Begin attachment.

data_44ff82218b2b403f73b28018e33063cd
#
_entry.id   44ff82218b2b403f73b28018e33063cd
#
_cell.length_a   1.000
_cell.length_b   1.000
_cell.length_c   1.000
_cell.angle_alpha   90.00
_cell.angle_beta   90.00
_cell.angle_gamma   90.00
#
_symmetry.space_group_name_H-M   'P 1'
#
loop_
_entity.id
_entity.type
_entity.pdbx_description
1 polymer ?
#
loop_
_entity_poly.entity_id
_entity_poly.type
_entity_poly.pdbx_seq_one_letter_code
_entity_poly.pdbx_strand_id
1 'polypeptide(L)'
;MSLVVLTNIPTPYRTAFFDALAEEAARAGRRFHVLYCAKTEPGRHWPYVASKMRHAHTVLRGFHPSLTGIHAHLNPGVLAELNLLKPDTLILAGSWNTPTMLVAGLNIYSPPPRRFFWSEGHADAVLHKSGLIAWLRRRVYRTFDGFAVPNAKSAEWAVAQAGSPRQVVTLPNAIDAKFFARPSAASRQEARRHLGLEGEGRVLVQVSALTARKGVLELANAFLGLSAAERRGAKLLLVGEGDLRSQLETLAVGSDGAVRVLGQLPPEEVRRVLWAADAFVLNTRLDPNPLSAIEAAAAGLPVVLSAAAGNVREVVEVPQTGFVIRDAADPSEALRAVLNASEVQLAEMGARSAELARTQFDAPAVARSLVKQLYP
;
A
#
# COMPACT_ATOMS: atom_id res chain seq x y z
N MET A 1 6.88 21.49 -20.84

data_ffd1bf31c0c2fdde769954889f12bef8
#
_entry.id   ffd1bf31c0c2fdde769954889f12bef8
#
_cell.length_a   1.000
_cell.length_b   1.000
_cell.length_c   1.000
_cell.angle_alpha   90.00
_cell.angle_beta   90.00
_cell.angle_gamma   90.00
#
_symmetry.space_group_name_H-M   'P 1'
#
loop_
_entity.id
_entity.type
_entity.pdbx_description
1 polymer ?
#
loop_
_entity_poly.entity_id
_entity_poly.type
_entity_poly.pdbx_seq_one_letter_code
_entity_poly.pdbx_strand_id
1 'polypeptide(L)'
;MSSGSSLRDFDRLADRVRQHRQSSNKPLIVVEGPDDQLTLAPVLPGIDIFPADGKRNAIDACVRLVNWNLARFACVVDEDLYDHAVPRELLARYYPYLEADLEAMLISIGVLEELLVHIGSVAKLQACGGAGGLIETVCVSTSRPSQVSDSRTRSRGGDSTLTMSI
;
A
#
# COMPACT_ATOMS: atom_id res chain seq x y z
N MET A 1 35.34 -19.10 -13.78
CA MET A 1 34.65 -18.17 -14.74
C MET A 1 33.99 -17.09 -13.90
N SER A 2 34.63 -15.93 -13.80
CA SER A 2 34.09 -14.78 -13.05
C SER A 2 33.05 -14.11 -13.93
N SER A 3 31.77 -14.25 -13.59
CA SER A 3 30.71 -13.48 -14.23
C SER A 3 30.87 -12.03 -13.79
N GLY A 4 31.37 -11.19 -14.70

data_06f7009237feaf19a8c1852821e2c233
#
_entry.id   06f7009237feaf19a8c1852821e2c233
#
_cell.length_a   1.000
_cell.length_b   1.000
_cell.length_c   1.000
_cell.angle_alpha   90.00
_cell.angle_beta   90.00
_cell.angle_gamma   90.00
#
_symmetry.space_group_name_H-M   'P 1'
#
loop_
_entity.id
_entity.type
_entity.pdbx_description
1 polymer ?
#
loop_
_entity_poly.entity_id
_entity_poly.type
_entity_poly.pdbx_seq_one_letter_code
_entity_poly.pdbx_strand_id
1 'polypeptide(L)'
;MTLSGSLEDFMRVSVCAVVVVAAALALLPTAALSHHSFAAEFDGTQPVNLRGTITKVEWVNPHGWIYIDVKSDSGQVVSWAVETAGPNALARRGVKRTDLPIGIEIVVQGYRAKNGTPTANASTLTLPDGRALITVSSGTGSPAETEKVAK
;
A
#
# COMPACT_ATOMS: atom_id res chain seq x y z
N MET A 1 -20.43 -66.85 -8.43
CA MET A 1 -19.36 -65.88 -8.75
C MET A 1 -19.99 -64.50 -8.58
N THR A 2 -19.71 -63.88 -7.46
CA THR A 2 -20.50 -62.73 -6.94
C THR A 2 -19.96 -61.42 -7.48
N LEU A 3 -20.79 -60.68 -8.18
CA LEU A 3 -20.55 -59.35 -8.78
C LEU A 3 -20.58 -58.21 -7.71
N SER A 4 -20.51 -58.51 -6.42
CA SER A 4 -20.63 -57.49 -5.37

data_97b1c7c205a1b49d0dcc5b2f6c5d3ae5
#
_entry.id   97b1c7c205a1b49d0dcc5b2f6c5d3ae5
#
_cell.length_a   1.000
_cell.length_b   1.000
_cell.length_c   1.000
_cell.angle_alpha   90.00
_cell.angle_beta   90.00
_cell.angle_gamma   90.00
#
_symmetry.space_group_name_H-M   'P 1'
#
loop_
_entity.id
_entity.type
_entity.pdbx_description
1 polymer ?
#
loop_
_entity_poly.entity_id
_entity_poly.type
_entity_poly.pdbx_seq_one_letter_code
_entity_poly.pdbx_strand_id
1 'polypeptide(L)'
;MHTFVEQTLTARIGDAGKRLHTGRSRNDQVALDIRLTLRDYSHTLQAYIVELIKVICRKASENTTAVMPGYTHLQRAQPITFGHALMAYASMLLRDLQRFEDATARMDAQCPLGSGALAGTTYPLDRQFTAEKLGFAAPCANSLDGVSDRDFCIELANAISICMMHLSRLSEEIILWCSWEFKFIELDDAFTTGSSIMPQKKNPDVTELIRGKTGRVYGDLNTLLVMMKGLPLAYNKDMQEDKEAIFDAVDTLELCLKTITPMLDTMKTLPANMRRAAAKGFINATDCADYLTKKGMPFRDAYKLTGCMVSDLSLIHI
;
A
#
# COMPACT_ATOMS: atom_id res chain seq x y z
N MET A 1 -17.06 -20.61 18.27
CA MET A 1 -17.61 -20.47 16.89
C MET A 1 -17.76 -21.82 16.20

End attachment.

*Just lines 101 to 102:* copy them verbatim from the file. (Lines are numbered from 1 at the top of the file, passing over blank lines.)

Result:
# COMPACT_ATOMS: atom_id res chain seq x y z
N MET A 1 -20.43 -66.85 -8.43